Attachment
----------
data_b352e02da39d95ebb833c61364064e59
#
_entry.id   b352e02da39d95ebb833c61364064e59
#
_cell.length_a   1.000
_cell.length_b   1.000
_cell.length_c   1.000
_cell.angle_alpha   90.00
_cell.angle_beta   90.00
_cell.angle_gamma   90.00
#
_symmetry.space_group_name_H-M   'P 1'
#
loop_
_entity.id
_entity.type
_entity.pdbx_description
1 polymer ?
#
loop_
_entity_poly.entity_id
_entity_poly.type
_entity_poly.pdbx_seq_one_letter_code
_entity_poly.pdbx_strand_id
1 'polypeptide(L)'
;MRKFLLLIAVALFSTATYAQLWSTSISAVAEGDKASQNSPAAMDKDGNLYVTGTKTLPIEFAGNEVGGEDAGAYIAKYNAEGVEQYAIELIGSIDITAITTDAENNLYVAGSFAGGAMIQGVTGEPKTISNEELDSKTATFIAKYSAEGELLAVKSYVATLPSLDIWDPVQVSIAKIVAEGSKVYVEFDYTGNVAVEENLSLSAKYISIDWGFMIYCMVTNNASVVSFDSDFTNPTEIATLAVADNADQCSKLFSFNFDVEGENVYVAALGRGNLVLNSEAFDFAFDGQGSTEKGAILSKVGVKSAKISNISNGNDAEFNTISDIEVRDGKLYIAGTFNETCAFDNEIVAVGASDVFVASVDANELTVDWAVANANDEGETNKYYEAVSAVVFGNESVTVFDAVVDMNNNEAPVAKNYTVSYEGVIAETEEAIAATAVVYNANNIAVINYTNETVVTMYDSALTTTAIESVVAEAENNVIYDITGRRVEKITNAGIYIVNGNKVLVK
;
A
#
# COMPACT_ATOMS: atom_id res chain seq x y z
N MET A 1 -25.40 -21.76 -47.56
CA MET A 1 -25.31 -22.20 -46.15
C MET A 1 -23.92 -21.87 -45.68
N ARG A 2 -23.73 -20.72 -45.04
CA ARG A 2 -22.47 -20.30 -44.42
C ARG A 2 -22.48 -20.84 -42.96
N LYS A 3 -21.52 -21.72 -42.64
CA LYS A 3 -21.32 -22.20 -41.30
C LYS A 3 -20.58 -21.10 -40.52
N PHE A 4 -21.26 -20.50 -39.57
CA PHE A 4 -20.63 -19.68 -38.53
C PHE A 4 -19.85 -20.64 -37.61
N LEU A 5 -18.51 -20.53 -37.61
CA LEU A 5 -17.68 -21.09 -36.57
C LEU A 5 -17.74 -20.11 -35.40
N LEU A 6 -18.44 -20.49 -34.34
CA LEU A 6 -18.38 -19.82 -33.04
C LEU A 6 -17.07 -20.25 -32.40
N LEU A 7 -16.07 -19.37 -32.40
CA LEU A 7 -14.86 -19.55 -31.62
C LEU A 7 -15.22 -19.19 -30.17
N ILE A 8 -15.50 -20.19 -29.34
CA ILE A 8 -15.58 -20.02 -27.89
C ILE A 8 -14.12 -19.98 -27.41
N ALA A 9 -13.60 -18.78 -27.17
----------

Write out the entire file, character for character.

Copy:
data_b352e02da39d95ebb833c61364064e59
#
_entry.id   b352e02da39d95ebb833c61364064e59
#
_cell.length_a   1.000
_cell.length_b   1.000
_cell.length_c   1.000
_cell.angle_alpha   90.00
_cell.angle_beta   90.00
_cell.angle_gamma   90.00
#
_symmetry.space_group_name_H-M   'P 1'
#
loop_
_entity.id
_entity.type
_entity.pdbx_description
1 polymer ?
#
loop_
_entity_poly.entity_id
_entity_poly.type
_entity_poly.pdbx_seq_one_letter_code
_entity_poly.pdbx_strand_id
1 'polypeptide(L)'
;MRKFLLLIAVALFSTATYAQLWSTSISAVAEGDKASQNSPAAMDKDGNLYVTGTKTLPIEFAGNEVGGEDAGAYIAKYNAEGVEQYAIELIGSIDITAITTDAENNLYVAGSFAGGAMIQGVTGEPKTISNEELDSKTATFIAKYSAEGELLAVKSYVATLPSLDIWDPVQVSIAKIVAEGSKVYVEFDYTGNVAVEENLSLSAKYISIDWGFMIYCMVTNNASVVSFDSDFTNPTEIATLAVADNADQCSKLFSFNFDVEGENVYVAALGRGNLVLNSEAFDFAFDGQGSTEKGAILSKVGVKSAKISNISNGNDAEFNTISDIEVRDGKLYIAGTFNETCAFDNEIVAVGASDVFVASVDANELTVDWAVANANDEGETNKYYEAVSAVVFGNESVTVFDAVVDMNNNEAPVAKNYTVSYEGVIAETEEAIAATAVVYNANNIAVINYTNETVVTMYDSALTTTAIESVVAEAENNVIYDITGRRVEKITNAGIYIVNGNKVLVK
;
A
#
# COMPACT_ATOMS: atom_id res chain seq x y z
N MET A 1 -25.40 -21.76 -47.56
CA MET A 1 -25.31 -22.20 -46.15
C MET A 1 -23.92 -21.87 -45.68
N ARG A 2 -23.73 -20.72 -45.04
CA ARG A 2 -22.47 -20.30 -44.42
C ARG A 2 -22.48 -20.84 -42.96
N LYS A 3 -21.52 -21.72 -42.64
CA LYS A 3 -21.32 -22.20 -41.30
C LYS A 3 -20.58 -21.10 -40.52
N PHE A 4 -21.26 -20.50 -39.57
CA PHE A 4 -20.63 -19.68 -38.53
C PHE A 4 -19.85 -20.64 -37.61
N LEU A 5 -18.51 -20.53 -37.61
CA LEU A 5 -17.68 -21.09 -36.57
C LEU A 5 -17.74 -20.11 -35.40
N LEU A 6 -18.44 -20.49 -34.34
CA LEU A 6 -18.38 -19.82 -33.04
C LEU A 6 -17.07 -20.25 -32.40
N LEU A 7 -16.07 -19.37 -32.40
CA LEU A 7 -14.86 -19.55 -31.62
C LEU A 7 -15.22 -19.19 -30.17
N ILE A 8 -15.50 -20.19 -29.34
CA ILE A 8 -15.58 -20.02 -27.89
C ILE A 8 -14.12 -19.98 -27.41
N ALA A 9 -13.60 -18.78 -27.17